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Antipaxos
 
Gaios, the capital of Paxos
The island of Paxos was known to Phoenicians. According to mythology, Neptune, madly in love with Aphrodite and looking for a quiet place to take her, created Paxos by tearing off a piece of Corfu by striking it with his trident. Inhabited since ancient times, Paxos has always had close links with Corfu.
The island's capital is its largest town, Gaios, with its beautiful houses in characteristic Ionian style and its tiny streets. Along the western shore are the tiny islands of Aghios Nikolaos with its Venetian fort and Mongonisi. On the approach to the island, on the little island of Panagia. stands the monastery of the same name, where on the tsth August, the Festival of the Dormition of the Virgin, celebrations go on all night culminating with dancing performances in the town square. Lakka, a small coastal village rich in olive trees and pines, is renowned for the sea cave of the Virgin with its Byzantine church. Another picturesque spot is Longos. where visitors can enjoy fresh fish and peaceful beaches for bathing. All three are natural harbours that attract fleets of sailing vessels in the summer months.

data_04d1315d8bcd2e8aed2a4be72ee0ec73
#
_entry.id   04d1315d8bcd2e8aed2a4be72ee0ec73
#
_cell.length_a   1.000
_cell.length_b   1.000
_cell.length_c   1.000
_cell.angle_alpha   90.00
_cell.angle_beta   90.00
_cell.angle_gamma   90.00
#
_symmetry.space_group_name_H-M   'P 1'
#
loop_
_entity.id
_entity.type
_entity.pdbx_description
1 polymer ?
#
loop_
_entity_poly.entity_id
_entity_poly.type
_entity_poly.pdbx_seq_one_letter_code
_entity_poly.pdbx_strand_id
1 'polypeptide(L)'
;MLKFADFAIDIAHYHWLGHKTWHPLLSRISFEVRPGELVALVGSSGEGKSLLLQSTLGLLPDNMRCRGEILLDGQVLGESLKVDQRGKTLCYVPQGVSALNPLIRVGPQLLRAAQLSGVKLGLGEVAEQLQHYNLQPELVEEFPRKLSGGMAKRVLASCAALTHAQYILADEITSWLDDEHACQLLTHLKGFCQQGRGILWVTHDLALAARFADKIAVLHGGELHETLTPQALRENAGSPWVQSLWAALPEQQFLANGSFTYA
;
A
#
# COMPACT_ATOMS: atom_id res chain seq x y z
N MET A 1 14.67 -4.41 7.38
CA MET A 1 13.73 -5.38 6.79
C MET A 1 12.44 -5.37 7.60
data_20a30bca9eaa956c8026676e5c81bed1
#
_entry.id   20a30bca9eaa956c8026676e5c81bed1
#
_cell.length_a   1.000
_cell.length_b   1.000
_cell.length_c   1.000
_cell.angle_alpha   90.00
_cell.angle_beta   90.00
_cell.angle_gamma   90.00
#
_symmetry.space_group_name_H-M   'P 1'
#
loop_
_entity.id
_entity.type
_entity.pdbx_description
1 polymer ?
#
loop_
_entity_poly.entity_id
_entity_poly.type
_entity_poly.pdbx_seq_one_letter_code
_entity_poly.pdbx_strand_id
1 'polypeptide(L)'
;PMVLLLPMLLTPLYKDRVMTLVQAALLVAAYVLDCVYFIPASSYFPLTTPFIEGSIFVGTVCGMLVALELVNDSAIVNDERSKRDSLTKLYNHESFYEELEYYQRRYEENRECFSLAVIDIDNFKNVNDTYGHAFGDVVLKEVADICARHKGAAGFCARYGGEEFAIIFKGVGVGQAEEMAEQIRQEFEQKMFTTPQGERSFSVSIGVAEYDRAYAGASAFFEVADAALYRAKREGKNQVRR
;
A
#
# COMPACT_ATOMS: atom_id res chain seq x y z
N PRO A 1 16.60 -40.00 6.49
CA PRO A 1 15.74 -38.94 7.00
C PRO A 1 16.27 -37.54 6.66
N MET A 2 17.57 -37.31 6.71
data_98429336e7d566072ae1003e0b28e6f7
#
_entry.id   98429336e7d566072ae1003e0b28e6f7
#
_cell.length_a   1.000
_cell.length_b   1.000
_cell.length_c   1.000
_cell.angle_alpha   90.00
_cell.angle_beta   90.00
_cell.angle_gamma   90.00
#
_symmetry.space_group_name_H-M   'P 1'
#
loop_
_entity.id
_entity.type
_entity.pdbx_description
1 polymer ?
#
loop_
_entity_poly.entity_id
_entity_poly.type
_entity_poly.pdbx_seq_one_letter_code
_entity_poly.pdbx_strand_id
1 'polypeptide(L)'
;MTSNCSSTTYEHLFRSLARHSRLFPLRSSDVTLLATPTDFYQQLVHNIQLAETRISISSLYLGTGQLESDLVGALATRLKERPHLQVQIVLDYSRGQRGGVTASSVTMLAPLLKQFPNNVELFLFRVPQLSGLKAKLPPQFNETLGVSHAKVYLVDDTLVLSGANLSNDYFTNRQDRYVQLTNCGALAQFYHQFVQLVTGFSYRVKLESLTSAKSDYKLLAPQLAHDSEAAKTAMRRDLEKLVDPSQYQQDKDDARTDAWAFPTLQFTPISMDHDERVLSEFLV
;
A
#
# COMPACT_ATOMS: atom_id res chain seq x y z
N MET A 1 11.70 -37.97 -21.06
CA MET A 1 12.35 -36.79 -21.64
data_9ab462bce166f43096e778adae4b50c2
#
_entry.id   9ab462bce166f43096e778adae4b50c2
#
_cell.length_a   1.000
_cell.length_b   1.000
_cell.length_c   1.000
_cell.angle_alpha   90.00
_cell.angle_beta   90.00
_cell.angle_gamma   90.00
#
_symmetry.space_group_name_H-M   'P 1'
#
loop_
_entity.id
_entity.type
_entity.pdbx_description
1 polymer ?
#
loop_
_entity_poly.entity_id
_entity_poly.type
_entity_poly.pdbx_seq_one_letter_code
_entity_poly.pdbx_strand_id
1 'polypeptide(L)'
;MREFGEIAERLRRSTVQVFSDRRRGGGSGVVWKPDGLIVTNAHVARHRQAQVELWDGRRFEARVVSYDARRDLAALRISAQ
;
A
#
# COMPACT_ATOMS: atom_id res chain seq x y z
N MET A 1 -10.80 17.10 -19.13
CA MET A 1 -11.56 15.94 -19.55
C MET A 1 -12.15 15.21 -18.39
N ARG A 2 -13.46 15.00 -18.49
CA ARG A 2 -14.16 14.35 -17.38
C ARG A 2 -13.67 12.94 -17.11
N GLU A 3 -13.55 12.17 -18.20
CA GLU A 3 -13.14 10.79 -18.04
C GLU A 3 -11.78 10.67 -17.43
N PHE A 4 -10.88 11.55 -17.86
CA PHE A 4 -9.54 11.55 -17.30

Mainly engaged in agriculture and fishing, the few inhabitants of Paxos are quiet and pleasant people, jolly, hospitable and polite to visitors, they resemble their neighbours, the Corflots very much. Paxos is so small that one can easily walk from one end of the island to the other. The breathtaking approach to the island at Gaios protected by two miniature islets, gives newly arrived visitors a foretaste of the natural beauty they are about to experience: an incredible coastline indented by a thousand coves and bays. lush, green hillsides, imposing rocks and sea caves.